How old is your car? Average age is hitting new record, data shows

Cars drive on the 405 Freeway in Los Angeles. (Photo by Ann Johansson/Corbis via Getty Images)

More Americans are hanging on to their older vehicles longer, a record, because newer ones are simply too expensive, new findings showed. 

S&P Global Mobility, which tracks state vehicle registration data nationwide, cars, trucks and SUVs in the U.S. keep getting older, hitting a record average age of 12.6 years in 2024. 

However, the growth in average age is starting to slow as new vehicle sales start to recover from pandemic-related shortages of parts, including computer chips. The average increased by three months in 2023.

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Still, with an average U.S. new-vehicle selling price of just over $45,000 last month, many can't afford to buy new — even though prices are down more than $2,000 from the peak in December of 2022, according to J.D. Power.

"It’s prohibitively high for a lot of households now," said Todd Campau, aftermarket leader for S&P Global Mobility. "So I think consumers are being painted into the corner of having to keep the vehicle on the road longer."

Other factors include people waiting to see if they want to buy an electric vehicle or go with a gas-electric hybrid or a gasoline vehicle. Many, he said, are worried about the charging network being built up so they can travel without worrying about running out of battery power. Also, he said, vehicles are made better these days and simply are lasting a long time.

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Are car prices still high?

New vehicle sales in the U.S. are starting to return to pre-pandemic levels, with prices and interest rates the big influencing factors rather than illness and supply-chain problems, Compau said. He said he expects sales to hit around 16 million this year, up from 15.6 million last year and 13.9 million in 2022.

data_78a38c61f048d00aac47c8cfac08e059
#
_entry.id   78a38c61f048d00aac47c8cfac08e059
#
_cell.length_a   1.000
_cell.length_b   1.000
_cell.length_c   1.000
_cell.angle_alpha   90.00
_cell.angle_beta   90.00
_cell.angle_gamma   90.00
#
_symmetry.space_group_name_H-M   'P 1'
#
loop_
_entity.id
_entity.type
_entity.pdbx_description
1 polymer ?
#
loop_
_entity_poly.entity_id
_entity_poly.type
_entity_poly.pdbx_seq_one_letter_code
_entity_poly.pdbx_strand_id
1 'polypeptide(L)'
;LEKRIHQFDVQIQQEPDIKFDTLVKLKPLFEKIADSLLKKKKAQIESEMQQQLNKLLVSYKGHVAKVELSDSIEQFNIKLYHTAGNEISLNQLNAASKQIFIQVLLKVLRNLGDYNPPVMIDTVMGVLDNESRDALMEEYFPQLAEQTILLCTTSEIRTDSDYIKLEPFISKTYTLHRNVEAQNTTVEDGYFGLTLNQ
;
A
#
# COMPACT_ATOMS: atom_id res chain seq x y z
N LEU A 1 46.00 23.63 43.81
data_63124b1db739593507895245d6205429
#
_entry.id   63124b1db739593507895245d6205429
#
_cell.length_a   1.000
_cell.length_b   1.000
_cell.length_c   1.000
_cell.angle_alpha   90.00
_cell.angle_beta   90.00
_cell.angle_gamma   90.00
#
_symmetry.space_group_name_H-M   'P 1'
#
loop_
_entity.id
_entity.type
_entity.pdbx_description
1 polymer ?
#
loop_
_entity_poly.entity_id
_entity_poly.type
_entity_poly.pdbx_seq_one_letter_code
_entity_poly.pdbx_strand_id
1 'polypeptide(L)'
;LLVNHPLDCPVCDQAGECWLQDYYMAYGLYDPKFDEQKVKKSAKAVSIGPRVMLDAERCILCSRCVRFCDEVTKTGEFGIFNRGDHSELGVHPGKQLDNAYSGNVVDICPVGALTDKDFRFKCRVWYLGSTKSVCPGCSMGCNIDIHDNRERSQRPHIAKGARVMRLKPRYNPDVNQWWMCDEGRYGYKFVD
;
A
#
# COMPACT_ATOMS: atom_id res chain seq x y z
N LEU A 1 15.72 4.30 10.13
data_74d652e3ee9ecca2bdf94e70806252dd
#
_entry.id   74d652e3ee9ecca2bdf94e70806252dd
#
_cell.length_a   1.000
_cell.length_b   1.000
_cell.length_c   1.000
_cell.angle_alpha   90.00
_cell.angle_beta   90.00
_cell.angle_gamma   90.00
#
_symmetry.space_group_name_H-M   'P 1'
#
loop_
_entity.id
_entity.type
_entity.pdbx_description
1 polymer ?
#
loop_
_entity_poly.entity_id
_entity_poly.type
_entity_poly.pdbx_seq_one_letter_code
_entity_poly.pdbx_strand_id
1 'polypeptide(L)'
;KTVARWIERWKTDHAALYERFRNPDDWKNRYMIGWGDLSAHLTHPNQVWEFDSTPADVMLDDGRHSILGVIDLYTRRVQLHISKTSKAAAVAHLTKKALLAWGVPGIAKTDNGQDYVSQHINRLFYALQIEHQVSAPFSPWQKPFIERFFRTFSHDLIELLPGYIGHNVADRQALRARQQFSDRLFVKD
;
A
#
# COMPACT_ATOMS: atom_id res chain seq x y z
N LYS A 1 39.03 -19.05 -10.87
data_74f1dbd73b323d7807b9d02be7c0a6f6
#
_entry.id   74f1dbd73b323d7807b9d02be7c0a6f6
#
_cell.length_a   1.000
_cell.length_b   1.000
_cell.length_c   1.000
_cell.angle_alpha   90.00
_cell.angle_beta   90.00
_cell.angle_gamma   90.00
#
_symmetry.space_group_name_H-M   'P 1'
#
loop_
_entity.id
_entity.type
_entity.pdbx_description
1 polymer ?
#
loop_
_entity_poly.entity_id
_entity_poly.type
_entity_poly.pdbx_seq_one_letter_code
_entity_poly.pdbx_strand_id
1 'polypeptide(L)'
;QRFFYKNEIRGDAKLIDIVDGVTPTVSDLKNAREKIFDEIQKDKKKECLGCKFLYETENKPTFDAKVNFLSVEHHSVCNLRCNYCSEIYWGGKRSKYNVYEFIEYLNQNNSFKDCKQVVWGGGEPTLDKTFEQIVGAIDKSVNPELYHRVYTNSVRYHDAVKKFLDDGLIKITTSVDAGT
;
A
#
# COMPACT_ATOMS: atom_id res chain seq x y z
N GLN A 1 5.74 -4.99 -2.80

As more new vehicles are sold and replace aging vehicles in the nation's fleet of 286 million passenger vehicles, the average age should stop growing and stabilize, Compau said. And unlike immediately after the pandemic, more lower-cost vehicles are being sold, which likely will bring down the average price, he said.

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People keeping vehicles longer is good news for the local auto repair shop. About 70% of vehicles on the road are 6 or more years old, he said, beyond manufacturer warranties.

Those who are able to keep their rides for multiple years usually get the oil changed regularly and follow manufacturer maintenance schedules, Campau noted.

2024, a more affordable year to buy new

While new automotive inventories are still below the roughly 4 million level that was common before the pandemic, many analysts and dealers say the rising availability suggests that 2024 will be the most affordable year of the past five in which to buy a new car or truck.

"When the lots are empty, there’s not much of a bargaining position from a consumer standpoint," said Glenn Mears, owner of a four-dealership group around Canton and Dover, Ohio. "But now that we have inventory, it’s much more competitive. Much more like it has been historically."

What caused car prices to spike?

A worldwide shortage of computer chips, which are vital to auto manufacturing and had forced plants to curb production, caused price spikes during the pandemic.

As vehicle availability shrank, prices soared. By 2021, some dealers had no new cars at all in stock. Many frustrated buyers turned instead to the used market. The resulting surge in demand for used cars caused those prices to surge, too, elbowing many people out of the auto market entirely.

But with computer chips now abundant, auto production is rising steadily. This was also helped by the United Auto Workers returning to work after strikes last fall.

The Associated Press contributed to this report. This story was reported from Los Angeles.